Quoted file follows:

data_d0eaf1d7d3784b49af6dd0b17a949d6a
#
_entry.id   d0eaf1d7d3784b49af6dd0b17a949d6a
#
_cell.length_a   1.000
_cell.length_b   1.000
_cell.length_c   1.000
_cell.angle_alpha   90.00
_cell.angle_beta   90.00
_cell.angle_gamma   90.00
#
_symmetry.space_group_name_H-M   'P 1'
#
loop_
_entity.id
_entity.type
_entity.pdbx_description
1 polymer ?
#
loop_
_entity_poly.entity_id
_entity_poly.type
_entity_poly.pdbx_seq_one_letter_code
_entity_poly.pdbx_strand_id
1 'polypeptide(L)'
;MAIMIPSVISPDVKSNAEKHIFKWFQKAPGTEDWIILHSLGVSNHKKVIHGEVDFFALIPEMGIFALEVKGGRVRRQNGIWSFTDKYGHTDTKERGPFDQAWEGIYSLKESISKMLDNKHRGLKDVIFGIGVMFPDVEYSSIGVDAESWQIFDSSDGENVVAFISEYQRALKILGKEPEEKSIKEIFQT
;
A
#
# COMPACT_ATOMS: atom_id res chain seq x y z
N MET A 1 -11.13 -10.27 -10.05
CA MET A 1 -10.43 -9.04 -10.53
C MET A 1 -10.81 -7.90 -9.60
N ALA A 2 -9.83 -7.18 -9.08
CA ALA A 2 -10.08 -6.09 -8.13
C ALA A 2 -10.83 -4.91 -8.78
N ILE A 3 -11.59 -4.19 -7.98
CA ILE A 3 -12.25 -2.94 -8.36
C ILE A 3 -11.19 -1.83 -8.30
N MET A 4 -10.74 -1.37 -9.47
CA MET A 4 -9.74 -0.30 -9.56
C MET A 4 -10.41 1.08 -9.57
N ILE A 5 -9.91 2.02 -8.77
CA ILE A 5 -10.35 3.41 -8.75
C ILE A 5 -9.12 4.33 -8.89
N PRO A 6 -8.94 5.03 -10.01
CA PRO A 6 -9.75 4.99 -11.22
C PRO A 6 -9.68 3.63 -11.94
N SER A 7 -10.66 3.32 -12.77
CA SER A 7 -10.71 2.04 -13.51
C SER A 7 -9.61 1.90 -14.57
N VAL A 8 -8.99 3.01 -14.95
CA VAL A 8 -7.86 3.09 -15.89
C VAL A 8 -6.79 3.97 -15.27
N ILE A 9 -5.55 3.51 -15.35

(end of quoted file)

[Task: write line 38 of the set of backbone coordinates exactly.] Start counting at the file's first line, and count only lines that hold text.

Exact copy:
CA ILE A 3 -12.25 -2.94 -8.36